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Annabel v. Ericson

United States District Court, E.D. Michigan, Southern Division

April 5, 2017

UNKNOWN ERICSON, et al., Defendants.



          STEPHEN J. MURPHY, III United States District Judge.

         Michigan state prisoner Robert Annabel filed a pro se civil rights complaint under 42 U.S.C. § 1983. The Court referred the case to Magistrate Judge Stephanie Dawkins Davis for all pretrial proceedings, including determination of non-dispositive matters. ECF 22. Magistrate Judge Davis subsequently issued orders requiring Annabel to provide correct addresses for three defendants; granting in part and denying in part Annabel's motion to compel service, and striking a motion to dismiss; denying Annabel's motion to strike Defendants' reply brief; and denying Annabel's motion to disqualify the judges from the case. ECF 47, 56, 70, 71. Annabel has lodged objections to each of these orders. Having examined the record and reviewed the magistrate judge's orders for clear error, the Court will overrule the objections and affirm the orders.


         Civil Rule 72(a) governs a district judge's review of a magistrate judge's order on a non-dispositive pretrial matter. Fed.R.Civ.P. 72(a); 28 U.S.C. § 636(b)(1)(A). The district judge must consider any objections to the order timely filed within 14 days of its entry and may "modify or set aside any part of the order that is clearly erroneous or is contrary to law." Fed.R.Civ.P. 72(a). A finding is clearly erroneous when "although there is evidence to support it, the reviewing court on the entire evidence is left with the definite and firm conviction that a mistake has been committed." United States v. U.S. Gypsum Co., 333 U.S. 364, 395 (1948).


         As an initial matter, several of Annabel's objections violate Rule 72(a), which-as the magistrate judge repeatedly explained-required Annabel "to specify the part of the Order to which [he] objects and state the basis of the objection." ECF 47, PgID 350; ECF 56, PgID 407; ECF 70, PgID 545; ECF 71, PgID 549. Accordingly, those objections are summarily overruled. See ECF 51, PgID 372-73 (an objection seeking an order compelling the Michigan Department of Corrections (MDOC) to "stop being evasive"); ECF 59, PgID 488-90 (an objection claiming the MDOC habitually withholds the first names of officers from prisoners prior to process of service, and frequently fails to properly consult employee records).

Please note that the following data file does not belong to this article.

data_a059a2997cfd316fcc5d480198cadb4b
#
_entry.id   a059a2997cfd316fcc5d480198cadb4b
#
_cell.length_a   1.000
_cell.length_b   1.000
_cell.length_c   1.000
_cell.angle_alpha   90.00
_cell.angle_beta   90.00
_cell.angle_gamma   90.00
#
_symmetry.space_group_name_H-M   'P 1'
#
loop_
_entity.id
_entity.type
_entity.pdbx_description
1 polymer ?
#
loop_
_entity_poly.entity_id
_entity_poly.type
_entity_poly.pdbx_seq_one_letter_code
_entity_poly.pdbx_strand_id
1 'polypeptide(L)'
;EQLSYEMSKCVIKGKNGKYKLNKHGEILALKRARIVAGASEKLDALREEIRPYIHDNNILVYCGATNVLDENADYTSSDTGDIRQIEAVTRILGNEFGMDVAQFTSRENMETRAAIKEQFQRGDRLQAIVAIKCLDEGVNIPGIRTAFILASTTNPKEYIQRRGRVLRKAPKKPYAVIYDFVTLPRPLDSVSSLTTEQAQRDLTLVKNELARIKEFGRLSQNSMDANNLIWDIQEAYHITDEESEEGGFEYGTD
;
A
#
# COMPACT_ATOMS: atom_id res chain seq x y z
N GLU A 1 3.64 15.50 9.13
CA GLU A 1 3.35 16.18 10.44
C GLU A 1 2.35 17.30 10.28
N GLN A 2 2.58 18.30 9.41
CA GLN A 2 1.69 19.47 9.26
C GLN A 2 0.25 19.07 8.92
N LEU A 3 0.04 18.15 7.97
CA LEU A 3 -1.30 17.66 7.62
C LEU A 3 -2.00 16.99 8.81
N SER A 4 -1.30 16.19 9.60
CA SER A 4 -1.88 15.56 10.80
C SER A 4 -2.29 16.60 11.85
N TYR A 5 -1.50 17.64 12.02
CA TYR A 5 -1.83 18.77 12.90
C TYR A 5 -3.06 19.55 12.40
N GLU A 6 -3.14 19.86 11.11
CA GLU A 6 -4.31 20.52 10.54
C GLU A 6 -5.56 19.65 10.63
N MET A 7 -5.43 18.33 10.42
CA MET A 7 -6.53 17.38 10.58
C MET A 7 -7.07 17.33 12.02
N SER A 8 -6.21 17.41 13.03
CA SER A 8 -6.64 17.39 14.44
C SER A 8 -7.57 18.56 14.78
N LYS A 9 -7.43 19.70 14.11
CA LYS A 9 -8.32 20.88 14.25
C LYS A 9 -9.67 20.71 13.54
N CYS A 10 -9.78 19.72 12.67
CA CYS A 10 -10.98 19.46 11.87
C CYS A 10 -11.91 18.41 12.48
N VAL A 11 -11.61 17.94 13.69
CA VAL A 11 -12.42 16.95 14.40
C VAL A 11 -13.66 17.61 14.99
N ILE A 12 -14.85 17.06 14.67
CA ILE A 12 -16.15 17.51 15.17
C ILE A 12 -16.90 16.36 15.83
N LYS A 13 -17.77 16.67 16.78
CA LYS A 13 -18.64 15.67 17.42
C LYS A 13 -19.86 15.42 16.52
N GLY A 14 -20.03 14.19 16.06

After reviewing the evidence and Annabel's remaining objections, the Court is not left with the definite and firm conviction that the magistrate judge committed any mistakes. Those objections will also be overruled.

         I. Order to Provide Correct Address [47]

         First, Annabel claims that the magistrate judge's order requiring him to provide correct addresses for several of the Defendants is an "unreasonably oppressive procedure." ECF 51, PgID 371-72. The Court disagrees. While the Court bears "the responsibility for issuing the plaintiff's process to a United States Marshal, who must effectuate service upon the defendants once the plaintiff has properly identified them in the complaint, " it is the plaintiff's responsibility to "specifically identify each defendant against whom relief is sought, and must give each defendant notice of the action by serving upon him or her a summons and copy of the complaint." Wendt v. Hutchinson, No. 4:08 CV 12485, 2008 WL 4280117, at *3 (E.D. Mich. Sept. 11, 2008). This burden is not an "unreasonably oppressive procedure"-it is a basic obligation that accompanies the filing of a civil complaint. The magistrate judge did not clearly err in ordering Annabel to fulfill his obligation to provide addresses of the defendants.

         Second, Annabel argues that the U.S. Marshal made no serious attempts to locate Defendant Jorg Erichsen. ECF 51, PgID 372. This objection is speculative and unsubstantiated. Without any evidence of bad faith by the U.S. Marshals, and to the extent Annabel objects to the magistrate judge's order for the Marshals to effectuate service, the Court does not find that the magistrate judge made a mistake.

         II. Order Denying Motion to Strike [70]

         Annabel objects to the order on the ground that he "proved by clear evidence that Defendants' motion was both frivolous but also perjurious with obviously false documents." ECF 72. The Court disagrees. The magistrate judge properly reasoned that Annabel's arguments "will necessarily be considered by the court on the MDOC defendants' pending motion for summary judgment which raises the issue of exhaustion." ECF 70, PgID 544. Her decision was neither erroneous nor contrary to law.

         III. Order Denying Motion to ...

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